Architecture from the tube

January 9, 2019

If you literally look into the tube, you get nothing. But what is it like to look out of the tube? If it were up to James Law, this question could soon be answered in Hong Kong. The architect has developed special residential modules based on concrete pipes, such as those used for sewer shafts, as a remedy against housing shortages. These could be cheaply manufactured, easily transported, assembled and stacked. Above all, however, people with low incomes could live in them more dignified. 


Admittedly, a "canal shaft" may not sound like a desirable home to most people. However, in view of the astronomically high rents in Hong Kong, the residential tubes developed by James Law Cybertecture may seem luxurious to many. The housing market in the Chinese metropolis is among the most priceless in the world and the city is known for its notorious "cage homes"¹. Living space in rental apartments is divided into the smallest possible units that are still bearable for humans, which truly consist of cages through which one protects oneself and one's belongings from intruders. A somewhat more private, but also claustrophobic variant is the so-called "coffin cubicles"², in which the cage grids are replaced by thin wooden walls.


Everything in two tubes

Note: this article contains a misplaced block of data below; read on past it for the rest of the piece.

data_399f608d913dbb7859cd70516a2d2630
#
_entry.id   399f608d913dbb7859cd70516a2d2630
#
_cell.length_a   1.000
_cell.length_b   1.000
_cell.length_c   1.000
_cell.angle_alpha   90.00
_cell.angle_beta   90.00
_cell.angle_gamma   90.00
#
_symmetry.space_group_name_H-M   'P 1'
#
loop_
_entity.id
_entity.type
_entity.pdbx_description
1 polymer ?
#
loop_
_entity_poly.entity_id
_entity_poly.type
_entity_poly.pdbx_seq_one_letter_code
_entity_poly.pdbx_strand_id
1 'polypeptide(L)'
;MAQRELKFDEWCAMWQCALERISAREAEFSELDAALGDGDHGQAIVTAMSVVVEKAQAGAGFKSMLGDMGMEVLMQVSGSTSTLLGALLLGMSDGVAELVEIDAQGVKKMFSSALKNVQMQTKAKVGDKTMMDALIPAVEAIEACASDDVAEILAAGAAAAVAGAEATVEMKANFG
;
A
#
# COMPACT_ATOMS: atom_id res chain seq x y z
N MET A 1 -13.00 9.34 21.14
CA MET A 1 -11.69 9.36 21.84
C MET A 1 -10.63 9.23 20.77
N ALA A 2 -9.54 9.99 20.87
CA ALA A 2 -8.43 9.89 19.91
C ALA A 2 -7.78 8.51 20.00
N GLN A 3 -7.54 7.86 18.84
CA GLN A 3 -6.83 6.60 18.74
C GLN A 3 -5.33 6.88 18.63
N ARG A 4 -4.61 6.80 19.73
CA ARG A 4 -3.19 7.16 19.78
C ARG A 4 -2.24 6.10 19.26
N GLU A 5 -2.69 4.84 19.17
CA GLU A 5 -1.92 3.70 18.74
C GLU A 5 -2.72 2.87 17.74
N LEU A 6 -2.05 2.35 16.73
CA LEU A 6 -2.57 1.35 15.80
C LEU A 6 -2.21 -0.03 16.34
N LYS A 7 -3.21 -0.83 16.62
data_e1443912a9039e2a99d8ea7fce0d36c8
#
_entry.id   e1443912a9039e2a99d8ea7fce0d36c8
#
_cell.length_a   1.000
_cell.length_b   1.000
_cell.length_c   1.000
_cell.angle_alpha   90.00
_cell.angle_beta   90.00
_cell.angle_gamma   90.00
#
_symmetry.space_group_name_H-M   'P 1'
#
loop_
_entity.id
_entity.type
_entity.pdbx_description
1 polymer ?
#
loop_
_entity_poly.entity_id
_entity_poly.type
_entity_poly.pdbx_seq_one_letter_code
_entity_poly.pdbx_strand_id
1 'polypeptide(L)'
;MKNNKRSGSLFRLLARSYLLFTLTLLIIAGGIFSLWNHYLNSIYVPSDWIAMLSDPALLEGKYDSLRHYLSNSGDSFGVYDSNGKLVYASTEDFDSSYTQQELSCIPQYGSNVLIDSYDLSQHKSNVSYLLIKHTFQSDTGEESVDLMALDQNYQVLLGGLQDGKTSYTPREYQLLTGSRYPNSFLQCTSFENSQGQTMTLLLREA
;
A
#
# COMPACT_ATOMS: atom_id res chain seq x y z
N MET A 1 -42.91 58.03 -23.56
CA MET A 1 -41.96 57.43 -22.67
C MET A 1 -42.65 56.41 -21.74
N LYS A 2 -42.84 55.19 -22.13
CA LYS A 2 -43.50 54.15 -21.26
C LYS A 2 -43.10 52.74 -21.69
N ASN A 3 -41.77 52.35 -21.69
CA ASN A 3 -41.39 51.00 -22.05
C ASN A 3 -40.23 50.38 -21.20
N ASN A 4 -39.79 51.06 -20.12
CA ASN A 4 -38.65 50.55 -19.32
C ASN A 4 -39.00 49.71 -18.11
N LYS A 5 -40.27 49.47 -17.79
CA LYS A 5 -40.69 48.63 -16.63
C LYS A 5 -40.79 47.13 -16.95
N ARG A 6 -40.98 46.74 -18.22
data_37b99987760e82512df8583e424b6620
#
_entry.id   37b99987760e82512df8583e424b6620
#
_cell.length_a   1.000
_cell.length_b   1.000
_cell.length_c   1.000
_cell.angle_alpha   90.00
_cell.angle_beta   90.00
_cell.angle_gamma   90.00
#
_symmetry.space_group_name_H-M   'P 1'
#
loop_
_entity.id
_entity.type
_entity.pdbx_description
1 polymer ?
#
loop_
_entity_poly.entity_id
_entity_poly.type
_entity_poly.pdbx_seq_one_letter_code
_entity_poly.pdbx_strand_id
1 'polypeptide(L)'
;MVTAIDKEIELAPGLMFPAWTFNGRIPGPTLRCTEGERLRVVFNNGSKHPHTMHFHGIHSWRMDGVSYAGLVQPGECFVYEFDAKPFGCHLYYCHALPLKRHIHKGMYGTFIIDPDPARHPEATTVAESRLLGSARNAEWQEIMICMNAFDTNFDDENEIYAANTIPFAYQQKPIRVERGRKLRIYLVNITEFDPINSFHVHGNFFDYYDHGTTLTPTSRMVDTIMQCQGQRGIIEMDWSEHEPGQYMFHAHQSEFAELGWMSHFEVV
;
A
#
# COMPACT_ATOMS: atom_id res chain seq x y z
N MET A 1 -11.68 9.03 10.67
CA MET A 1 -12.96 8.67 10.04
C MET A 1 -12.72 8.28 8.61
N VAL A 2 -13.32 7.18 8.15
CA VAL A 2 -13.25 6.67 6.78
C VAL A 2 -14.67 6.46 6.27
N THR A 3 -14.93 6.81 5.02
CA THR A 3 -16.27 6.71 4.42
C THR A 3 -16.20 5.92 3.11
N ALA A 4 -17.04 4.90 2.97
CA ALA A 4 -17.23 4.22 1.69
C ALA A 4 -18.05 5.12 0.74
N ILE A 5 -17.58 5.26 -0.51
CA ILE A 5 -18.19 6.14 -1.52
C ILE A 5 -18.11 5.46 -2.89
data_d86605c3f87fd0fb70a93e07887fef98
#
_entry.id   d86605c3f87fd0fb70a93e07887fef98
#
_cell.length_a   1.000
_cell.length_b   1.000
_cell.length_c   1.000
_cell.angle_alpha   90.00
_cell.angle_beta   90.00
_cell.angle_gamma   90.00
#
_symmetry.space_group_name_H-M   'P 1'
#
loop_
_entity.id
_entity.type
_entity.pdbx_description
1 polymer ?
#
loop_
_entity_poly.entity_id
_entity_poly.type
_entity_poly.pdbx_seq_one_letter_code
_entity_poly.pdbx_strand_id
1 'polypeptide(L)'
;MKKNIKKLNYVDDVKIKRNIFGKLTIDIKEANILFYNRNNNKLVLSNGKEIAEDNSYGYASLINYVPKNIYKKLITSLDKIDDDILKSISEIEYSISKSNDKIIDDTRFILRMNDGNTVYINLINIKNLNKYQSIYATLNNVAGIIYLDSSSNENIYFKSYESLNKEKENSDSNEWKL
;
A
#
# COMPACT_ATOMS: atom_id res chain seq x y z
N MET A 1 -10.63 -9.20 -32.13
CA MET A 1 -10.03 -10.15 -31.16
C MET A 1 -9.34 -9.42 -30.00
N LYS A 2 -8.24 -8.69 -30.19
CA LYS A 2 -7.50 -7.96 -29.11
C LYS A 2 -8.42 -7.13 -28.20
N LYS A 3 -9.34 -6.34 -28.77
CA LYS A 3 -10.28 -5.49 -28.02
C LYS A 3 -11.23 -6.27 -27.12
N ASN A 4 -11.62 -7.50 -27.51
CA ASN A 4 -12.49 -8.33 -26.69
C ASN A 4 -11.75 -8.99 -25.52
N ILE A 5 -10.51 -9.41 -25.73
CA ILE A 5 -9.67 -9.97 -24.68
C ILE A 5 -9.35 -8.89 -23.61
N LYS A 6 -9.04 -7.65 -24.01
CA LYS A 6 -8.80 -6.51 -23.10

James Law's residential tubes would be a long way from such anxiety. The prototype consists of two joined concrete pipes with a diameter of 2.5 meters each, which at least once ensures a normal room height. All basic functions are also accommodated in the micro living concept: In one tube, which is visually connected to the outside world via a glass wall at one end, there is the bedroom, study and living room with various shelves and a fold-out sleeping bench. The other one houses a kitchen with microwave and refrigerator and a separate bathroom with shower and toilet.


The art of misappropriation

The big advantage of the residential tubes is that something that has already been industrially produced is converted for the shell of the building. In this way, the concept resembles that of ship containers being used for other purposes in architecture. Similar to container constructions, the tubular modules should also be able to be stacked on top of each other. In itself, up to four layers of modules weighing around 20 tons could be erected. With an additional supporting structure, there would be much more. For example, narrow gaps between buildings could be filled quickly and flexibly with affordable living space. Compared to steel containers, the concrete modules would definitely have advantages in terms of building physics, but the round shape would require additional fixing.


Too expensive for the poorest

According to James Law, the tube apartments could be produced for the equivalent of 12,500 euros per module and rented for less than 340 euros per month. The housing market, with average prices around 1,700 euros for one-room apartments, would be relieved a bit. As a target group he names young people with low incomes, who should live one to two years in the tubes, until they earn better.


However, they would not be an alternative for the cage homes and coffin cubicles. The "living coffins", some of which are barely more than one square metre in size, are extremely expensive at between 180 and 260 euros, but are still in a lower price range than the tubular modules with around ten square metres. Hong Kong's poorest people would continue to look into the tube instead of out of it, even if Law's concept were to be implemented.